“We rate PULTEGROUP INC (PHM) a BUY. This is based on the convergence of positive investment measures, which should help this stock outperform the majority of stocks that we rate. The company’s strengths can be seen in multiple areas, such as its revenue growth, largely solid financial position with reasonable debt levels by most measures and solid stock price performance. We feel these strengths outweigh the fact that the company has had sub par growth in net income.”

Highlights from the analysis by TheStreet Ratings Team goes as follows:

  • PHM’s revenue growth has slightly outpaced the industry average of 7.1%. Since the same quarter one year prior, revenues slightly increased by 0.8%. This growth in revenue does not appear to have trickled down to the company’s bottom line, displayed by a decline in earnings per share.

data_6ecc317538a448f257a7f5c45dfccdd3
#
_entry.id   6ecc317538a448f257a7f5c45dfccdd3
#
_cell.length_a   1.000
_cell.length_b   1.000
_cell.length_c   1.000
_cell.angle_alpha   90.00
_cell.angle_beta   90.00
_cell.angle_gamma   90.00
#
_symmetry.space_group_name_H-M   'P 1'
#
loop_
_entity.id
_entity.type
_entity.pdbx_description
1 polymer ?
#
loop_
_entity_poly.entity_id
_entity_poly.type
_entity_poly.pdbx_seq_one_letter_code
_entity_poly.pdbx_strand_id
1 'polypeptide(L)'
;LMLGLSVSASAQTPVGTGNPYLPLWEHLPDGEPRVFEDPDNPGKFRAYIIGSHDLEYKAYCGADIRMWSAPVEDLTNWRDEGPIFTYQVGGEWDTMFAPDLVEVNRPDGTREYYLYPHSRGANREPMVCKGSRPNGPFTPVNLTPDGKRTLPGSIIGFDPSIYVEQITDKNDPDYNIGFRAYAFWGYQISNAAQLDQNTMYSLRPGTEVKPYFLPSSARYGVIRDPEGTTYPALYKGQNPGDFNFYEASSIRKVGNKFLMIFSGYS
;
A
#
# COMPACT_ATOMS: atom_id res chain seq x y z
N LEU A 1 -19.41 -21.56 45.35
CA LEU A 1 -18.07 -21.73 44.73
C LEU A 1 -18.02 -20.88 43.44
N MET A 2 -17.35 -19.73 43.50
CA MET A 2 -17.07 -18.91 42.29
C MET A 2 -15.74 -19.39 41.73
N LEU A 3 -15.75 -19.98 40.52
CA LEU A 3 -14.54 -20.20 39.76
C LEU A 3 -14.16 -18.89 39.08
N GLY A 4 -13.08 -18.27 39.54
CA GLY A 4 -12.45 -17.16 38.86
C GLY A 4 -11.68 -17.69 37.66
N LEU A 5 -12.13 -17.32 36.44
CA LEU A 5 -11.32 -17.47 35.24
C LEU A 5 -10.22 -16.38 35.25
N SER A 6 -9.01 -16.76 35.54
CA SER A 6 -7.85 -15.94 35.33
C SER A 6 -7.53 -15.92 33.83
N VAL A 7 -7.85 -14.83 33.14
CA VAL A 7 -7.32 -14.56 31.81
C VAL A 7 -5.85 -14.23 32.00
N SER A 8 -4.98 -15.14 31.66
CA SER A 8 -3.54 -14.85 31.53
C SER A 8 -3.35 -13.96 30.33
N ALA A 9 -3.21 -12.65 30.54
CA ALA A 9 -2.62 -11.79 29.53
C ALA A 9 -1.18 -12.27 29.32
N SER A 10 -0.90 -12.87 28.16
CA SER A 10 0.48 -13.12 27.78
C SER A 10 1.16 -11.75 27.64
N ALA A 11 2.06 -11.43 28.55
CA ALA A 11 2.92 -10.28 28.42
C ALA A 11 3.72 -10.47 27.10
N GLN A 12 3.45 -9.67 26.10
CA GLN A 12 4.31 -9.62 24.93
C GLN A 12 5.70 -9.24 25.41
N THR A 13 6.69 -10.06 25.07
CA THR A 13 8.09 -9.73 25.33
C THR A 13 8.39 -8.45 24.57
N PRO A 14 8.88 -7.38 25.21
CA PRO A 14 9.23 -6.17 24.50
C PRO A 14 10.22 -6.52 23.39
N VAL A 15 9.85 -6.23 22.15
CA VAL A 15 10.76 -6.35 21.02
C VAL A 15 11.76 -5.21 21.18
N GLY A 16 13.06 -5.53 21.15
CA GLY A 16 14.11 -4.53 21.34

• The current debt-to-equity ratio, 0.40, is low and is below the industry average, implying that there has been successful management of debt levels.
  • Looking at where the stock is today compared to one year ago, we find that it is not only higher, but it has also clearly outperformed the rise in the SP 500 over the same period, despite the company’s weak earnings results. Turning our attention to the future direction of the stock, it goes without saying that even the best stocks can fall in an overall down market. However, in any other environment, this stock still has good upside potential despite the fact that it has already risen in the past year.
  • PULTEGROUP INC has experienced a steep decline in earnings per share in the most recent quarter in comparison to its performance from the same quarter a year ago. This company has reported somewhat volatile earnings recently. We feel it is likely to report a decline in earnings in the coming year. During the past fiscal year, PULTEGROUP INC increased its bottom line by earning $6.74 versus $0.53 in the prior year. For the next year, the market is expecting a contraction of 84.0% in earnings ($1.08 versus $6.74).